Wednesday 24 April 2024


If you were a purchaser/listener of Red Mesa's previous album, "The Path to the Deathless", you will remember that the core trio of Brad Frye (guitar/vocals); Roman Barham (drums/vocals) and Alex Cantwell (bass/vocals'/additional guitar) were joined by slew of guest musicians, the most notable being Wino and the late Dave Sherman, however their new release "Partial Distortions" (Desert Records/Majestic Mountain Records) is all Red Mesa. Now there will be those who disagree but we at Desert Psychlist are of the opinion that "Partial Distortion" is far better for its lack of additional musicians as it is a far truer representation of the band as a working unit, we also feel that it is heavier than anything the band have attempted previously, a sound the band themselves have dubbed "blackened desert".

"Óðr" kicks off "Partial Distortions" and immediately clears up any confusion anyone might have had about the "blackened" element the band describe in their liner notes, its guitar tones are thick sludgy and downright nasty, its bass lines are dialled to low and grizzly and its drums are thunderous, loud and busy, add to this a mix of of clean gritty and growled vocal tones and you are talking one hell of an opening statement. Ok its a given that a good opener is a hook to reel you in but we all have albums in our collections where things have gone quickly downhill after the first number, this is not one of those albums. If you thought "Óðr" hit hard then be prepared for life changing injuries with "The Assertion" a doom laden barnburner in possession of a myriad of dank musical layers that also owes a debt of gratitude to Barry Manilow for its opening line. Red Mesa's default desert rock sound is the dominant force on next song "Dying In The Cold Sun" its guitar tones, circular and expansive, give the song a feeling of vastness but a feeling countered by its larynx tearing vocals which are delivered intense raw and throaty. "12 Volt Shaman" sees Red Mesa still residing in desert territory but toying with elements of urban hip hop/rap in some of the songs vocal and musical stylings while "Desert March", an instrumental, finds Red Mesa creating a soundtrack for a modern day western where cowboys ride into the sunset on Harley Davidson's. Final number "Witching Hour" delivers everything you would expect a song bearing such a title would deliver, dense crunchy distorted guitar refrains, languid circular droning motifs, dark sinister lyricism and vocals that border on the edge of pained, the song serving as the perfect curtain closer to a very, VERY powerful album.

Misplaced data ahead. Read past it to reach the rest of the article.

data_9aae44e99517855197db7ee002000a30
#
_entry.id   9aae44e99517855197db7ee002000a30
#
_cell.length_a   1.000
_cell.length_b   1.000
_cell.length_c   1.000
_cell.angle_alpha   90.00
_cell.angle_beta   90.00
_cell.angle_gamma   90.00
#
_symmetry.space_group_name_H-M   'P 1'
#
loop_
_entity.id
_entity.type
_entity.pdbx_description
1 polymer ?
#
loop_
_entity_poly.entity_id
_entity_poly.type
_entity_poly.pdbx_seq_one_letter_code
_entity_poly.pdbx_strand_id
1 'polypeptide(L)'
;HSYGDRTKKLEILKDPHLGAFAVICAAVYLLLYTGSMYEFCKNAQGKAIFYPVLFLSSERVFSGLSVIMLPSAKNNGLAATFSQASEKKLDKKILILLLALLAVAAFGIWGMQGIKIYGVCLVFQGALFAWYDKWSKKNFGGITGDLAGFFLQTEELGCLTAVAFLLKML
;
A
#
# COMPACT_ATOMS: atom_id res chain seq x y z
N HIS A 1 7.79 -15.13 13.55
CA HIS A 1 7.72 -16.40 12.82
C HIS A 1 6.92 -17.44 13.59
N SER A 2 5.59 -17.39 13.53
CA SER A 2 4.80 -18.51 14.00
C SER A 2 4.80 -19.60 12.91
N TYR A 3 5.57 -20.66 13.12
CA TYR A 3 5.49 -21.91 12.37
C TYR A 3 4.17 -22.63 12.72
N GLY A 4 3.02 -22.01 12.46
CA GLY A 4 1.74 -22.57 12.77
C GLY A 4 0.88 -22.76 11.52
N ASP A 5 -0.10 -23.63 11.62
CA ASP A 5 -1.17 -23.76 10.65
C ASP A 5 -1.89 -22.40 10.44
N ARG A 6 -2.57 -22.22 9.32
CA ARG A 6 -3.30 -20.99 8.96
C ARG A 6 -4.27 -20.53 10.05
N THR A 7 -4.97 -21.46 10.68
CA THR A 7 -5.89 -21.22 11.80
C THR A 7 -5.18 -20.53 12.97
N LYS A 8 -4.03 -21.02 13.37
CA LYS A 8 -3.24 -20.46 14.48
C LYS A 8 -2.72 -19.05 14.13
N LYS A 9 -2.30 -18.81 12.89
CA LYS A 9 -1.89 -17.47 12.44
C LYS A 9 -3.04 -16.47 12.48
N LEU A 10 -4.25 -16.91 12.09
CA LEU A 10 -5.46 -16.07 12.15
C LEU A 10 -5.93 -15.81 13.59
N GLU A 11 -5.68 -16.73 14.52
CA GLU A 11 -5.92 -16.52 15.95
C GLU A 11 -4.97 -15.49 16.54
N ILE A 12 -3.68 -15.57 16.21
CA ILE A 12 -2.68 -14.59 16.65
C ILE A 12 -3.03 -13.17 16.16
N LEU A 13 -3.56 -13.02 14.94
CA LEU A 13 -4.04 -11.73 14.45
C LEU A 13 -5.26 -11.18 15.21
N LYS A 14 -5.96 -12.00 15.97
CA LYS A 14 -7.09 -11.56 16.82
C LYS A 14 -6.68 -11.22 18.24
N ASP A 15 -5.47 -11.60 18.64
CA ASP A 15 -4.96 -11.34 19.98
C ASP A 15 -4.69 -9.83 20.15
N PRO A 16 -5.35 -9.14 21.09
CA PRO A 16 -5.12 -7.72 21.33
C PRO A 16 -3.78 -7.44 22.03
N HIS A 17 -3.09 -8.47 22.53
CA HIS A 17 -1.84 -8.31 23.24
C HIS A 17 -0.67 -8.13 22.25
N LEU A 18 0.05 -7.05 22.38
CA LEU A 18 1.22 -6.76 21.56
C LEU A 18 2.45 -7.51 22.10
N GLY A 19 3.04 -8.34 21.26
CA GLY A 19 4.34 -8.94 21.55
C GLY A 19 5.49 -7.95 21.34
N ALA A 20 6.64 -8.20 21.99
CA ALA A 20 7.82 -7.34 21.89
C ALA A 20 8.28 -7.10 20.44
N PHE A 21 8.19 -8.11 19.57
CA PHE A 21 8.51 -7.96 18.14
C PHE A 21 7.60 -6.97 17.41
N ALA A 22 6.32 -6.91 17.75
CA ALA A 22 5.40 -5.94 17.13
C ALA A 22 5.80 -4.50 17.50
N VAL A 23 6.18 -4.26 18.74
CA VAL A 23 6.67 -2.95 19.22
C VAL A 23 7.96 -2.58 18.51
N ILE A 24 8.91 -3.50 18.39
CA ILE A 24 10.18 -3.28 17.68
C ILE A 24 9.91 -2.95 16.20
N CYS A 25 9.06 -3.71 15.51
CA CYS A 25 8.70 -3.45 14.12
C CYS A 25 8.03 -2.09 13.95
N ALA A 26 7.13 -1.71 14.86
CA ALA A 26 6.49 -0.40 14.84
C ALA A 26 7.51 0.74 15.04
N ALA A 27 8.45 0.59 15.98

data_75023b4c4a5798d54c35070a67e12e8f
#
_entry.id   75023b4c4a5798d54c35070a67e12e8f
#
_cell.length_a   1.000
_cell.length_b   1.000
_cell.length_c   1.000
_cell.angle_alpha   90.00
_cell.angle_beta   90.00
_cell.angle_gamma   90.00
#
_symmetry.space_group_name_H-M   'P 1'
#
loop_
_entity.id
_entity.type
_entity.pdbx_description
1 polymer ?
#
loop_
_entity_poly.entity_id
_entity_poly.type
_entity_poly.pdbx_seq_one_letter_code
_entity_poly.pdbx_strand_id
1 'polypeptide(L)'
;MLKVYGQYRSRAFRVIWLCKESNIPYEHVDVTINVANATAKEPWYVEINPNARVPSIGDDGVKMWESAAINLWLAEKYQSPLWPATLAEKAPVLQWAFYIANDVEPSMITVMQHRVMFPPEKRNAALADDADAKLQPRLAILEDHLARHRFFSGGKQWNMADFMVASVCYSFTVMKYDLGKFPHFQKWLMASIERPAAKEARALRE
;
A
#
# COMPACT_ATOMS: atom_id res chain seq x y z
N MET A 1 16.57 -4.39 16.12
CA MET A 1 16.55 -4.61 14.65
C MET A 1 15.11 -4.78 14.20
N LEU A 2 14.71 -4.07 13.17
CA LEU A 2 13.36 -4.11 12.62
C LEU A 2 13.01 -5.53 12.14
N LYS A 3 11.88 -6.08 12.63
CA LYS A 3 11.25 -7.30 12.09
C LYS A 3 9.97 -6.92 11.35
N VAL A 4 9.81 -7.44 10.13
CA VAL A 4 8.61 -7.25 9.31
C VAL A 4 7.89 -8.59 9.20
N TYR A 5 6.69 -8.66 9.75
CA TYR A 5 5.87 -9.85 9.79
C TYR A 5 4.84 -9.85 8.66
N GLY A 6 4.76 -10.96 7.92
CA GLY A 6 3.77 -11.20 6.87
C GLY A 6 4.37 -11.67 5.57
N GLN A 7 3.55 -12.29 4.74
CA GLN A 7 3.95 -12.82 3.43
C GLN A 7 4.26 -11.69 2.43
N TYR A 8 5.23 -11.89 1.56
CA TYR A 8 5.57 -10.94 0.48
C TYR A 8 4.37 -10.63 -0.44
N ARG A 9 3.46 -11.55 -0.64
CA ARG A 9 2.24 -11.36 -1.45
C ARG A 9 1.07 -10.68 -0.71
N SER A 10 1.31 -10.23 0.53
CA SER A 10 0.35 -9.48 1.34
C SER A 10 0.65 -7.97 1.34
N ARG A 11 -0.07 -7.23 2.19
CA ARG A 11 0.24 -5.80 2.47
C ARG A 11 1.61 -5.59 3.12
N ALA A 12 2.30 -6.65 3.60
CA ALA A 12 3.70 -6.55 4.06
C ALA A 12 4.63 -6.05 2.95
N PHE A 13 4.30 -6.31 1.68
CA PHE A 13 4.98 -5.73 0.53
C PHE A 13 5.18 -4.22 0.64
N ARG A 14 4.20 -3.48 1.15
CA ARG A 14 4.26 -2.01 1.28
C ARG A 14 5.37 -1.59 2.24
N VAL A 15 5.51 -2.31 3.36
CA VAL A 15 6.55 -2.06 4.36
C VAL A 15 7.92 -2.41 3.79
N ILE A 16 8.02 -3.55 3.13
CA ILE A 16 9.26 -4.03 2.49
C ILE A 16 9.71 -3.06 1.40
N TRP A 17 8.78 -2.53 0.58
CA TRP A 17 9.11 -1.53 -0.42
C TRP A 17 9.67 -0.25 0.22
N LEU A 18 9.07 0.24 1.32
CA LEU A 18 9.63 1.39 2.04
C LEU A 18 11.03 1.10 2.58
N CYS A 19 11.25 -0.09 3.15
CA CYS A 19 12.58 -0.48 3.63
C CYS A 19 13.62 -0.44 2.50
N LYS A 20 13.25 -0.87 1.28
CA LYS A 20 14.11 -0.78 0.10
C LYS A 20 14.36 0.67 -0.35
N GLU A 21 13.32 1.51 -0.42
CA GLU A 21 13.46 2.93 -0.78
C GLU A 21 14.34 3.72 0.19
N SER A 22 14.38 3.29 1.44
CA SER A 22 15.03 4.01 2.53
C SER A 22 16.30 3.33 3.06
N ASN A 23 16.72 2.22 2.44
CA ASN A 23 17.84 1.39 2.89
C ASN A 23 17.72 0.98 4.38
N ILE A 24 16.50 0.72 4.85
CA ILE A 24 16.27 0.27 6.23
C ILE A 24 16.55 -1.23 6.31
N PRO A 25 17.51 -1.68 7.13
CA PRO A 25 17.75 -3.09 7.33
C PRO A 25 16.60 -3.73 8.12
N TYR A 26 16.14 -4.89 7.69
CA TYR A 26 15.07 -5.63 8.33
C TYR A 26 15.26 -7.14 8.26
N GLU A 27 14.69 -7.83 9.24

Those expecting the fuzzy psych of first album "Red Mesa" or the dusty Americana visited on "The Devil and the Desert" are in for a shock when "Partial Distortions" hits their audial canals, yes there were hints on "The Path To The Deathless" that the band were heading in a heavier direction but nobody would have predicted they would get this damn heavy, "blackened" you better believe it!
Check 'em out ....

© 2024 Frazer Jones

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